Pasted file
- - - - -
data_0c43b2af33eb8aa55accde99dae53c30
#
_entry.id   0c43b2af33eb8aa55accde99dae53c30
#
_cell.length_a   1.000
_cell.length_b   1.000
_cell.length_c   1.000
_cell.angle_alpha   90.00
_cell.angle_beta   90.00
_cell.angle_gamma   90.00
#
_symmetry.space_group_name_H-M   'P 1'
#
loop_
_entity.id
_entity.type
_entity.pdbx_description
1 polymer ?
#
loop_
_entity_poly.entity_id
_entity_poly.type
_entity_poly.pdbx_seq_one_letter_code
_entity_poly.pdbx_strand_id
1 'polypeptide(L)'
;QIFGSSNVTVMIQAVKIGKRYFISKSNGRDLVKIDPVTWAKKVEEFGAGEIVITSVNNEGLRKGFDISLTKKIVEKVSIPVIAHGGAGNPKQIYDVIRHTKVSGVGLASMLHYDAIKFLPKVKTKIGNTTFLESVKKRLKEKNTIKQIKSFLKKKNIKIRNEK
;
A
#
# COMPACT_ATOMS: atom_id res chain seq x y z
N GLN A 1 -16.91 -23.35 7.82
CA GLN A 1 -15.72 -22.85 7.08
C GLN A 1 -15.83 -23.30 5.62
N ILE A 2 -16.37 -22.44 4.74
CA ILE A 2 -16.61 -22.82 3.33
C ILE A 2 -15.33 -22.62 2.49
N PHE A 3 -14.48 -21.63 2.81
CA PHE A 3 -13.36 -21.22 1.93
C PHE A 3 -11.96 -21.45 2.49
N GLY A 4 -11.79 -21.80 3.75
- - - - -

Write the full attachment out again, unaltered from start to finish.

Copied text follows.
data_0c43b2af33eb8aa55accde99dae53c30
#
_entry.id   0c43b2af33eb8aa55accde99dae53c30
#
_cell.length_a   1.000
_cell.length_b   1.000
_cell.length_c   1.000
_cell.angle_alpha   90.00
_cell.angle_beta   90.00
_cell.angle_gamma   90.00
#
_symmetry.space_group_name_H-M   'P 1'
#
loop_
_entity.id
_entity.type
_entity.pdbx_description
1 polymer ?
#
loop_
_entity_poly.entity_id
_entity_poly.type
_entity_poly.pdbx_seq_one_letter_code
_entity_poly.pdbx_strand_id
1 'polypeptide(L)'
;QIFGSSNVTVMIQAVKIGKRYFISKSNGRDLVKIDPVTWAKKVEEFGAGEIVITSVNNEGLRKGFDISLTKKIVEKVSIPVIAHGGAGNPKQIYDVIRHTKVSGVGLASMLHYDAIKFLPKVKTKIGNTTFLESVKKRLKEKNTIKQIKSFLKKKNIKIRNEK
;
A
#
# COMPACT_ATOMS: atom_id res chain seq x y z
N GLN A 1 -16.91 -23.35 7.82
CA GLN A 1 -15.72 -22.85 7.08
C GLN A 1 -15.83 -23.30 5.62
N ILE A 2 -16.37 -22.44 4.74
CA ILE A 2 -16.61 -22.82 3.33
C ILE A 2 -15.33 -22.62 2.49
N PHE A 3 -14.48 -21.63 2.81
CA PHE A 3 -13.36 -21.22 1.93
C PHE A 3 -11.96 -21.45 2.49
N GLY A 4 -11.79 -21.80 3.75